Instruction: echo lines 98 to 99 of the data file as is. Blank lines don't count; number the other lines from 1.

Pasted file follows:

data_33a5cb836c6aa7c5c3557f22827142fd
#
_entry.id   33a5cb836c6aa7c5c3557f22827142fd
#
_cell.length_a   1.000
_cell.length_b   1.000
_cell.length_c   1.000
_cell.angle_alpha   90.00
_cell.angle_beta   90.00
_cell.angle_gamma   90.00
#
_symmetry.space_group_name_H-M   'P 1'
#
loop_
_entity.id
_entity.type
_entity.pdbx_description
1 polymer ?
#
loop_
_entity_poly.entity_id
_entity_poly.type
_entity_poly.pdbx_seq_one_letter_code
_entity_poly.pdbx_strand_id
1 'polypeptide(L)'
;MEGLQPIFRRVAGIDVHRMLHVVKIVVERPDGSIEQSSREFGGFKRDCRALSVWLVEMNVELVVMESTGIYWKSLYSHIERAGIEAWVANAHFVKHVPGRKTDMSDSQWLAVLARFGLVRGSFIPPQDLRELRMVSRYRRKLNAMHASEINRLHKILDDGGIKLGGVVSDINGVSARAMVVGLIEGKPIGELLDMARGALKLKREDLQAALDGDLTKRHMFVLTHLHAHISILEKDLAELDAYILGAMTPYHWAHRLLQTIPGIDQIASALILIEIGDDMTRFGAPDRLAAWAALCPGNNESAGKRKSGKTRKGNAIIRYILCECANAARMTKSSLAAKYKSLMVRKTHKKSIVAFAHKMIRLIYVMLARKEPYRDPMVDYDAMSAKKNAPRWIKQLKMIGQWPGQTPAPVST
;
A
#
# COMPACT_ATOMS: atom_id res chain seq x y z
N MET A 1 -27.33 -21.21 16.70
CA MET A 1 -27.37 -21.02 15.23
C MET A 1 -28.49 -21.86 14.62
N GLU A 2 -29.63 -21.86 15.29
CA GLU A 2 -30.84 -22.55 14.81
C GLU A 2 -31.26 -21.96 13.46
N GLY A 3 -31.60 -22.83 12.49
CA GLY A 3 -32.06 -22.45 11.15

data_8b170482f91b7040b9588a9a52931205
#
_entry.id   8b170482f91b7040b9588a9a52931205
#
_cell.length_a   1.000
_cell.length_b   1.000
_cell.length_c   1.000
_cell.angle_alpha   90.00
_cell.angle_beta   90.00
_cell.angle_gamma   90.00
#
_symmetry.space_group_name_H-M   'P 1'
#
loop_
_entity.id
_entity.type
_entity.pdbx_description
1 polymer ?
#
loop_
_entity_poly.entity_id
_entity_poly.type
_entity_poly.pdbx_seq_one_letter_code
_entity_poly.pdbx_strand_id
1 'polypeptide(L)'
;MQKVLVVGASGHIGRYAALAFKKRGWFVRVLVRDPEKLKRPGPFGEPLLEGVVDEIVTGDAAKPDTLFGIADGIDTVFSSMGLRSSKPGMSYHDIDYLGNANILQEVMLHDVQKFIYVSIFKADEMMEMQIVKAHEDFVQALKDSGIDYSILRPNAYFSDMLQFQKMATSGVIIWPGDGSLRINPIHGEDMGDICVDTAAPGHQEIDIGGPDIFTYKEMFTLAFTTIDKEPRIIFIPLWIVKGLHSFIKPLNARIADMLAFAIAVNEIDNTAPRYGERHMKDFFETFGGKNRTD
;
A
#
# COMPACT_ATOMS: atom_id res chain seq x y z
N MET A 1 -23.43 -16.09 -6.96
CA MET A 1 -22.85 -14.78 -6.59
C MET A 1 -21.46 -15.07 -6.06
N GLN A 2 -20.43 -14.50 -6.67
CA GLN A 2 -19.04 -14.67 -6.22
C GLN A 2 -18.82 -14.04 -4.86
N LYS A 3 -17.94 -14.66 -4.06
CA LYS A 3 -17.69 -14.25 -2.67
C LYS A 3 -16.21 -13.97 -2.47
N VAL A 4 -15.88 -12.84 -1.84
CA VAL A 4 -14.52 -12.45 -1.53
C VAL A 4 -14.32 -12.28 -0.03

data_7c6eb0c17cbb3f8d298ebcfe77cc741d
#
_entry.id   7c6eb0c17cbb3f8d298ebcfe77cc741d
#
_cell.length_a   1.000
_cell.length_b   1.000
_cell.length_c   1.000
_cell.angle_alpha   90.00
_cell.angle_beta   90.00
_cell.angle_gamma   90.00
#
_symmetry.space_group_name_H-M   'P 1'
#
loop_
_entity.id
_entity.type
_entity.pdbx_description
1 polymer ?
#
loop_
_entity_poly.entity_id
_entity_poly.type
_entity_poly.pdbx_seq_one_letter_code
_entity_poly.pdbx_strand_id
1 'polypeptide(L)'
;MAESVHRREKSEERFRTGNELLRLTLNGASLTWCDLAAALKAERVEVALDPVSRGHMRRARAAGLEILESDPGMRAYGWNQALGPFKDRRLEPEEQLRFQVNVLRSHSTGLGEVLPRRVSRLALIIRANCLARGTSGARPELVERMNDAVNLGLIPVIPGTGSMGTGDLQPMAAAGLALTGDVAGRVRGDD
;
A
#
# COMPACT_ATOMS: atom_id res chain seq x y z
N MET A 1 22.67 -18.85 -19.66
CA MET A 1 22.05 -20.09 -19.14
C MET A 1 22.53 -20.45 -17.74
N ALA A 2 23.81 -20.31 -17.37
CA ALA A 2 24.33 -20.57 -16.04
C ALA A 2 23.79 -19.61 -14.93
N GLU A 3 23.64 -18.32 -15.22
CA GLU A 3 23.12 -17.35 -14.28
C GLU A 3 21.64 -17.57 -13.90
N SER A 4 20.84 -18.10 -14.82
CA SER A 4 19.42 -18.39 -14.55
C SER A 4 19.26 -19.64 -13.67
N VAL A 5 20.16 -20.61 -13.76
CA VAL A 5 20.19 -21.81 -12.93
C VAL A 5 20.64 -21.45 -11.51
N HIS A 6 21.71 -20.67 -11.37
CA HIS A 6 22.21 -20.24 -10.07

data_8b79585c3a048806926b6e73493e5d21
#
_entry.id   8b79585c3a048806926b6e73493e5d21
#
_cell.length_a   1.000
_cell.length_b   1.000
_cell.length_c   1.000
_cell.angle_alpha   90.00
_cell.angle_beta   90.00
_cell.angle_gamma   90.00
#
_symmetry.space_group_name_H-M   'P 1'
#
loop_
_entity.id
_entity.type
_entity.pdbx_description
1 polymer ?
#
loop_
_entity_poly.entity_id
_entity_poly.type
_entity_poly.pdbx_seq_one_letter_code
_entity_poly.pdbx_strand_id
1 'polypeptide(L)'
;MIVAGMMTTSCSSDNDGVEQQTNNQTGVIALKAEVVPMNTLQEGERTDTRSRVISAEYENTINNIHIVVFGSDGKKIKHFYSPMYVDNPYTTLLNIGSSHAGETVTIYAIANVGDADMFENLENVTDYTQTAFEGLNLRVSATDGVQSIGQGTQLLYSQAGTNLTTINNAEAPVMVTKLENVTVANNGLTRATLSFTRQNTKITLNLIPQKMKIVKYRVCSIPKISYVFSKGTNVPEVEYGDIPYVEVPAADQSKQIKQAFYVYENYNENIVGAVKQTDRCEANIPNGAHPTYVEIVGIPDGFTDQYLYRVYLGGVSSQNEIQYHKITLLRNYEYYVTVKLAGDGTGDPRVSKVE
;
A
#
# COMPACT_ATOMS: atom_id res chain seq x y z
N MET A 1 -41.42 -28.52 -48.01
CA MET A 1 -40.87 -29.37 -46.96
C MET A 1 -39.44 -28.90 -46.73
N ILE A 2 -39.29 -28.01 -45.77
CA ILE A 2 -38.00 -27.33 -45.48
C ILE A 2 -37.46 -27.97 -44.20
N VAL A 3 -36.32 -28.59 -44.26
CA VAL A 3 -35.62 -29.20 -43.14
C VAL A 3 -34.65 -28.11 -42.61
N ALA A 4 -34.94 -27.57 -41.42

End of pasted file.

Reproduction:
1 polymer ?
#